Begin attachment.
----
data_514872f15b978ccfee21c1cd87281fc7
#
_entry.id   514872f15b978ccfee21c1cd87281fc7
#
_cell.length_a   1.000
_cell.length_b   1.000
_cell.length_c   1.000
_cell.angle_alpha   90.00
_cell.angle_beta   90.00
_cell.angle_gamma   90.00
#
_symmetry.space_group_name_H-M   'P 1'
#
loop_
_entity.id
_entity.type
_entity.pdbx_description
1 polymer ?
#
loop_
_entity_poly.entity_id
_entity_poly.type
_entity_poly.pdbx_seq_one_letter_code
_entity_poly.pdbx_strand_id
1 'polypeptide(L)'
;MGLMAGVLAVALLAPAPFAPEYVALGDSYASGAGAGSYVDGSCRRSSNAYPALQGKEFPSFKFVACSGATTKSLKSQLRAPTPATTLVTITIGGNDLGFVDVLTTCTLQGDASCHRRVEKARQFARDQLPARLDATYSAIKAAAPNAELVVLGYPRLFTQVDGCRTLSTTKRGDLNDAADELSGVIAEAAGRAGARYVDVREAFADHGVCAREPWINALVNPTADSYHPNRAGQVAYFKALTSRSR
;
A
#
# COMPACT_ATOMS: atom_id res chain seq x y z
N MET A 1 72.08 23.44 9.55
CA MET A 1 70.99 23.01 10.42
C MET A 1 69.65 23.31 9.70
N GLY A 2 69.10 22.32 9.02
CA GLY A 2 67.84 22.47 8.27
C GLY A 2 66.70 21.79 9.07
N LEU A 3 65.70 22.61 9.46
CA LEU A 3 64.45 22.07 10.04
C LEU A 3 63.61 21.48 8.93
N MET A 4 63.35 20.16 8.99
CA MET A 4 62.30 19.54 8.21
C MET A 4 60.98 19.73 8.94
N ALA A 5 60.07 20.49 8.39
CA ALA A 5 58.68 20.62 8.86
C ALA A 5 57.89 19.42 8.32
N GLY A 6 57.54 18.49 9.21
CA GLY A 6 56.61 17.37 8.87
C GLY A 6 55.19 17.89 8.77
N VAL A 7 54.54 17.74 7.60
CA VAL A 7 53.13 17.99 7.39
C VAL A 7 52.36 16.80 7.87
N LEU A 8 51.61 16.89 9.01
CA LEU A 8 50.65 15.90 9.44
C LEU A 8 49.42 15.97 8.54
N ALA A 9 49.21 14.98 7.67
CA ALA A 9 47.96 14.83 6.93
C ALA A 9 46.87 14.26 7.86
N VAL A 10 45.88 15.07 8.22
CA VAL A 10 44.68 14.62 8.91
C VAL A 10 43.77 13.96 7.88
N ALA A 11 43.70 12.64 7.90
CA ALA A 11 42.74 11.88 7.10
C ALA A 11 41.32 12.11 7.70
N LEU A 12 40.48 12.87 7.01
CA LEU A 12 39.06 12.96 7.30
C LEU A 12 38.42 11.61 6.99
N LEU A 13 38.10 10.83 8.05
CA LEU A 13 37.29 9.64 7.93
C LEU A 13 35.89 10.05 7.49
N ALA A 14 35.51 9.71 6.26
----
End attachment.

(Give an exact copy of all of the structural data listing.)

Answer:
data_514872f15b978ccfee21c1cd87281fc7
#
_entry.id   514872f15b978ccfee21c1cd87281fc7
#
_cell.length_a   1.000
_cell.length_b   1.000
_cell.length_c   1.000
_cell.angle_alpha   90.00
_cell.angle_beta   90.00
_cell.angle_gamma   90.00
#
_symmetry.space_group_name_H-M   'P 1'
#
loop_
_entity.id
_entity.type
_entity.pdbx_description
1 polymer ?
#
loop_
_entity_poly.entity_id
_entity_poly.type
_entity_poly.pdbx_seq_one_letter_code
_entity_poly.pdbx_strand_id
1 'polypeptide(L)'
;MGLMAGVLAVALLAPAPFAPEYVALGDSYASGAGAGSYVDGSCRRSSNAYPALQGKEFPSFKFVACSGATTKSLKSQLRAPTPATTLVTITIGGNDLGFVDVLTTCTLQGDASCHRRVEKARQFARDQLPARLDATYSAIKAAAPNAELVVLGYPRLFTQVDGCRTLSTTKRGDLNDAADELSGVIAEAAGRAGARYVDVREAFADHGVCAREPWINALVNPTADSYHPNRAGQVAYFKALTSRSR
;
A
#
# COMPACT_ATOMS: atom_id res chain seq x y z
N MET A 1 72.08 23.44 9.55
CA MET A 1 70.99 23.01 10.42
C MET A 1 69.65 23.31 9.70
N GLY A 2 69.10 22.32 9.02
CA GLY A 2 67.84 22.47 8.27
C GLY A 2 66.70 21.79 9.07
N LEU A 3 65.70 22.61 9.46
CA LEU A 3 64.45 22.07 10.04
C LEU A 3 63.61 21.48 8.93
N MET A 4 63.35 20.16 8.99
CA MET A 4 62.30 19.54 8.21
C MET A 4 60.98 19.73 8.94
N ALA A 5 60.07 20.49 8.39
CA ALA A 5 58.68 20.62 8.86
C ALA A 5 57.89 19.42 8.32
N GLY A 6 57.54 18.49 9.21
CA GLY A 6 56.61 17.37 8.87
C GLY A 6 55.19 17.89 8.77
N VAL A 7 54.54 17.74 7.60
CA VAL A 7 53.13 17.99 7.39
C VAL A 7 52.36 16.80 7.87
N LEU A 8 51.61 16.89 9.01
CA LEU A 8 50.65 15.90 9.44
C LEU A 8 49.42 15.97 8.54
N ALA A 9 49.21 14.98 7.67
CA ALA A 9 47.96 14.83 6.93
C ALA A 9 46.87 14.26 7.86
N VAL A 10 45.88 15.07 8.22
CA VAL A 10 44.68 14.62 8.91
C VAL A 10 43.77 13.96 7.88
N ALA A 11 43.70 12.64 7.90
CA ALA A 11 42.74 11.88 7.10
C ALA A 11 41.32 12.11 7.70
N LEU A 12 40.48 12.87 7.01
CA LEU A 12 39.06 12.96 7.30
C LEU A 12 38.42 11.61 6.99
N LEU A 13 38.10 10.83 8.05
CA LEU A 13 37.29 9.64 7.93
C LEU A 13 35.89 10.05 7.49
N ALA A 14 35.51 9.71 6.26